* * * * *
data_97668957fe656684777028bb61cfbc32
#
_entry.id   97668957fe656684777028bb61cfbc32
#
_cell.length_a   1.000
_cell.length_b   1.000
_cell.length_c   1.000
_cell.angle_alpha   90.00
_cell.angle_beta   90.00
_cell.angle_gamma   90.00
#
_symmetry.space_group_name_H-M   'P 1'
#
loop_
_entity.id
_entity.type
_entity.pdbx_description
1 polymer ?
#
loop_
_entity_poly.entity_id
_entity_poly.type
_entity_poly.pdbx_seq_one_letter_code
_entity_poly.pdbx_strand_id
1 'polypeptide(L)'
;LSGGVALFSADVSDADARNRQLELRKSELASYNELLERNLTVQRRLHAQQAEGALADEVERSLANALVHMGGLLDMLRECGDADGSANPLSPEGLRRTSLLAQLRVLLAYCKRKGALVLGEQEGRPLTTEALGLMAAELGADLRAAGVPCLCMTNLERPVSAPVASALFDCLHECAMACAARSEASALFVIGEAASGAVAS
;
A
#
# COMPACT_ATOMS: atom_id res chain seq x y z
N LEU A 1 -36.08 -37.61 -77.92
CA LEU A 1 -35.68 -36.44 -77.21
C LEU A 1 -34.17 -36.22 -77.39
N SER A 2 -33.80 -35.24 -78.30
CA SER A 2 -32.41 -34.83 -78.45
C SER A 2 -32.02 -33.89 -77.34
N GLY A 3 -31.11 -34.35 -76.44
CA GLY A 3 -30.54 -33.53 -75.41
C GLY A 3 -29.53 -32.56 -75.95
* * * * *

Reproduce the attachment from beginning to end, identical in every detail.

data_97668957fe656684777028bb61cfbc32
#
_entry.id   97668957fe656684777028bb61cfbc32
#
_cell.length_a   1.000
_cell.length_b   1.000
_cell.length_c   1.000
_cell.angle_alpha   90.00
_cell.angle_beta   90.00
_cell.angle_gamma   90.00
#
_symmetry.space_group_name_H-M   'P 1'
#
loop_
_entity.id
_entity.type
_entity.pdbx_description
1 polymer ?
#
loop_
_entity_poly.entity_id
_entity_poly.type
_entity_poly.pdbx_seq_one_letter_code
_entity_poly.pdbx_strand_id
1 'polypeptide(L)'
;LSGGVALFSADVSDADARNRQLELRKSELASYNELLERNLTVQRRLHAQQAEGALADEVERSLANALVHMGGLLDMLRECGDADGSANPLSPEGLRRTSLLAQLRVLLAYCKRKGALVLGEQEGRPLTTEALGLMAAELGADLRAAGVPCLCMTNLERPVSAPVASALFDCLHECAMACAARSEASALFVIGEAASGAVAS
;
A
#
# COMPACT_ATOMS: atom_id res chain seq x y z
N LEU A 1 -36.08 -37.61 -77.92
CA LEU A 1 -35.68 -36.44 -77.21
C LEU A 1 -34.17 -36.22 -77.39
N SER A 2 -33.80 -35.24 -78.30
CA SER A 2 -32.41 -34.83 -78.45
C SER A 2 -32.02 -33.89 -77.34
N GLY A 3 -31.11 -34.35 -76.44
CA GLY A 3 -30.54 -33.53 -75.41
C GLY A 3 -29.53 -32.56 -75.95